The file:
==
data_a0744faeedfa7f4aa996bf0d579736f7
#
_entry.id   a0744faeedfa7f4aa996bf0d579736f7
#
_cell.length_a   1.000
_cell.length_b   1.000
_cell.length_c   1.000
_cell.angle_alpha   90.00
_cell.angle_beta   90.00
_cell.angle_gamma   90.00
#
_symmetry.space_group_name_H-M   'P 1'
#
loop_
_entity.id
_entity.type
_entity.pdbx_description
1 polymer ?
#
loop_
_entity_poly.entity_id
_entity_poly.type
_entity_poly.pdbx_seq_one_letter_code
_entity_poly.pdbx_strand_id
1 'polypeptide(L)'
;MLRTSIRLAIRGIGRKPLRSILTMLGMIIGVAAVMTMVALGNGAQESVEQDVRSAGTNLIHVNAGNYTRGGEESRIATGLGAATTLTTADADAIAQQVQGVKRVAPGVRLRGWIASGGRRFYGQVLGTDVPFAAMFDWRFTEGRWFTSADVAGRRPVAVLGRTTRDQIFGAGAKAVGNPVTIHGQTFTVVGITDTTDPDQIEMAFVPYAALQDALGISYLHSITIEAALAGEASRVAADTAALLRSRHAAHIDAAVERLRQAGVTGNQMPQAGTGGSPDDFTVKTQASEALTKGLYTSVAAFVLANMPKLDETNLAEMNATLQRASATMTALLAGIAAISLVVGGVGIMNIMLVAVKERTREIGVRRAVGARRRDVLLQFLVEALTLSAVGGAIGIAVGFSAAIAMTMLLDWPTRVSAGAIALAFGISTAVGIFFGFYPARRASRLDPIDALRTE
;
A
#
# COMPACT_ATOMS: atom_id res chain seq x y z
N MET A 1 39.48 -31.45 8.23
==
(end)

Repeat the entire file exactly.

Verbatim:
data_a0744faeedfa7f4aa996bf0d579736f7
#
_entry.id   a0744faeedfa7f4aa996bf0d579736f7
#
_cell.length_a   1.000
_cell.length_b   1.000
_cell.length_c   1.000
_cell.angle_alpha   90.00
_cell.angle_beta   90.00
_cell.angle_gamma   90.00
#
_symmetry.space_group_name_H-M   'P 1'
#
loop_
_entity.id
_entity.type
_entity.pdbx_description
1 polymer ?
#
loop_
_entity_poly.entity_id
_entity_poly.type
_entity_poly.pdbx_seq_one_letter_code
_entity_poly.pdbx_strand_id
1 'polypeptide(L)'
;MLRTSIRLAIRGIGRKPLRSILTMLGMIIGVAAVMTMVALGNGAQESVEQDVRSAGTNLIHVNAGNYTRGGEESRIATGLGAATTLTTADADAIAQQVQGVKRVAPGVRLRGWIASGGRRFYGQVLGTDVPFAAMFDWRFTEGRWFTSADVAGRRPVAVLGRTTRDQIFGAGAKAVGNPVTIHGQTFTVVGITDTTDPDQIEMAFVPYAALQDALGISYLHSITIEAALAGEASRVAADTAALLRSRHAAHIDAAVERLRQAGVTGNQMPQAGTGGSPDDFTVKTQASEALTKGLYTSVAAFVLANMPKLDETNLAEMNATLQRASATMTALLAGIAAISLVVGGVGIMNIMLVAVKERTREIGVRRAVGARRRDVLLQFLVEALTLSAVGGAIGIAVGFSAAIAMTMLLDWPTRVSAGAIALAFGISTAVGIFFGFYPARRASRLDPIDALRTE
;
A
#
# COMPACT_ATOMS: atom_id res chain seq x y z
N MET A 1 39.48 -31.45 8.23